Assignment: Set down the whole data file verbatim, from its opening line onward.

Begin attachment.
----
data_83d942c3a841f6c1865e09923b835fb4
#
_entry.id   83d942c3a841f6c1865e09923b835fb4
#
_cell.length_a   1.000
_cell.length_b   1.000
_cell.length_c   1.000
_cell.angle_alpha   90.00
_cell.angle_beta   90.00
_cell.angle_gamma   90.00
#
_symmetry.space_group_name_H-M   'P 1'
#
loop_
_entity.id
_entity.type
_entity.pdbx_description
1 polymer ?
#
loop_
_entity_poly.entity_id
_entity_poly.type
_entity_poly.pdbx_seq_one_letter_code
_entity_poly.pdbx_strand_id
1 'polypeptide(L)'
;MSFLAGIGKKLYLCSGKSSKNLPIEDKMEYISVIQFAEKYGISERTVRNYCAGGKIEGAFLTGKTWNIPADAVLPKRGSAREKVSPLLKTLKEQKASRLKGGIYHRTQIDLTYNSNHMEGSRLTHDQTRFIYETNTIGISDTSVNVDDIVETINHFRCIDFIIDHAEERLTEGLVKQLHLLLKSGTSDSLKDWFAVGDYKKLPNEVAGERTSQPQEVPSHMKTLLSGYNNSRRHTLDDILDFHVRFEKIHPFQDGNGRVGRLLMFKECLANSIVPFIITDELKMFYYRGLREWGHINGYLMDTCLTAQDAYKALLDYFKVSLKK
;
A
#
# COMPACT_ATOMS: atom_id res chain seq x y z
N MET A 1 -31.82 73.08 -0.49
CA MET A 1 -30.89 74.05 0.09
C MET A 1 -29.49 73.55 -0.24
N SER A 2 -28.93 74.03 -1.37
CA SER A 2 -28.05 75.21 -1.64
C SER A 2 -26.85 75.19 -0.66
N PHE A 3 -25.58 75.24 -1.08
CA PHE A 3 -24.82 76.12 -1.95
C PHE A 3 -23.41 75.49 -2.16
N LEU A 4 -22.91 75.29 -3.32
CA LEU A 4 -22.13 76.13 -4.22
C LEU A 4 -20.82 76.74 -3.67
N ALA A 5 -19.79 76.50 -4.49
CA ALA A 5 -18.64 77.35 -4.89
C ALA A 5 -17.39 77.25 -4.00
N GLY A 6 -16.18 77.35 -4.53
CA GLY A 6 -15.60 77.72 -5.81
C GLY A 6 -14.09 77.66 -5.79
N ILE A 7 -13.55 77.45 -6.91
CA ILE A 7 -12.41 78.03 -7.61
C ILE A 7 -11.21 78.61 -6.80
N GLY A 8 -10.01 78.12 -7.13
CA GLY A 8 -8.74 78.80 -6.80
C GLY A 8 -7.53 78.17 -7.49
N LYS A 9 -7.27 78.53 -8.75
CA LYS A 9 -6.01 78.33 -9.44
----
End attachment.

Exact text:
data_83d942c3a841f6c1865e09923b835fb4
#
_entry.id   83d942c3a841f6c1865e09923b835fb4
#
_cell.length_a   1.000
_cell.length_b   1.000
_cell.length_c   1.000
_cell.angle_alpha   90.00
_cell.angle_beta   90.00
_cell.angle_gamma   90.00
#
_symmetry.space_group_name_H-M   'P 1'
#
loop_
_entity.id
_entity.type
_entity.pdbx_description
1 polymer ?
#
loop_
_entity_poly.entity_id
_entity_poly.type
_entity_poly.pdbx_seq_one_letter_code
_entity_poly.pdbx_strand_id
1 'polypeptide(L)'
;MSFLAGIGKKLYLCSGKSSKNLPIEDKMEYISVIQFAEKYGISERTVRNYCAGGKIEGAFLTGKTWNIPADAVLPKRGSAREKVSPLLKTLKEQKASRLKGGIYHRTQIDLTYNSNHMEGSRLTHDQTRFIYETNTIGISDTSVNVDDIVETINHFRCIDFIIDHAEERLTEGLVKQLHLLLKSGTSDSLKDWFAVGDYKKLPNEVAGERTSQPQEVPSHMKTLLSGYNNSRRHTLDDILDFHVRFEKIHPFQDGNGRVGRLLMFKECLANSIVPFIITDELKMFYYRGLREWGHINGYLMDTCLTAQDAYKALLDYFKVSLKK
;
A
#
# COMPACT_ATOMS: atom_id res chain seq x y z
N MET A 1 -31.82 73.08 -0.49
CA MET A 1 -30.89 74.05 0.09
C MET A 1 -29.49 73.55 -0.24
N SER A 2 -28.93 74.03 -1.37
CA SER A 2 -28.05 75.21 -1.64
C SER A 2 -26.85 75.19 -0.66
N PHE A 3 -25.58 75.24 -1.08
CA PHE A 3 -24.82 76.12 -1.95
C PHE A 3 -23.41 75.49 -2.16
N LEU A 4 -22.91 75.29 -3.32
CA LEU A 4 -22.13 76.13 -4.22
C LEU A 4 -20.82 76.74 -3.67
N ALA A 5 -19.79 76.50 -4.49
CA ALA A 5 -18.64 77.35 -4.89
C ALA A 5 -17.39 77.25 -4.00
N GLY A 6 -16.18 77.35 -4.53
CA GLY A 6 -15.60 77.72 -5.81
C GLY A 6 -14.09 77.66 -5.79
N ILE A 7 -13.55 77.45 -6.91
CA ILE A 7 -12.41 78.03 -7.61
C ILE A 7 -11.21 78.61 -6.80
N GLY A 8 -10.01 78.12 -7.13
CA GLY A 8 -8.74 78.80 -6.80
C GLY A 8 -7.53 78.17 -7.49
N LYS A 9 -7.27 78.53 -8.75
CA LYS A 9 -6.01 78.33 -9.44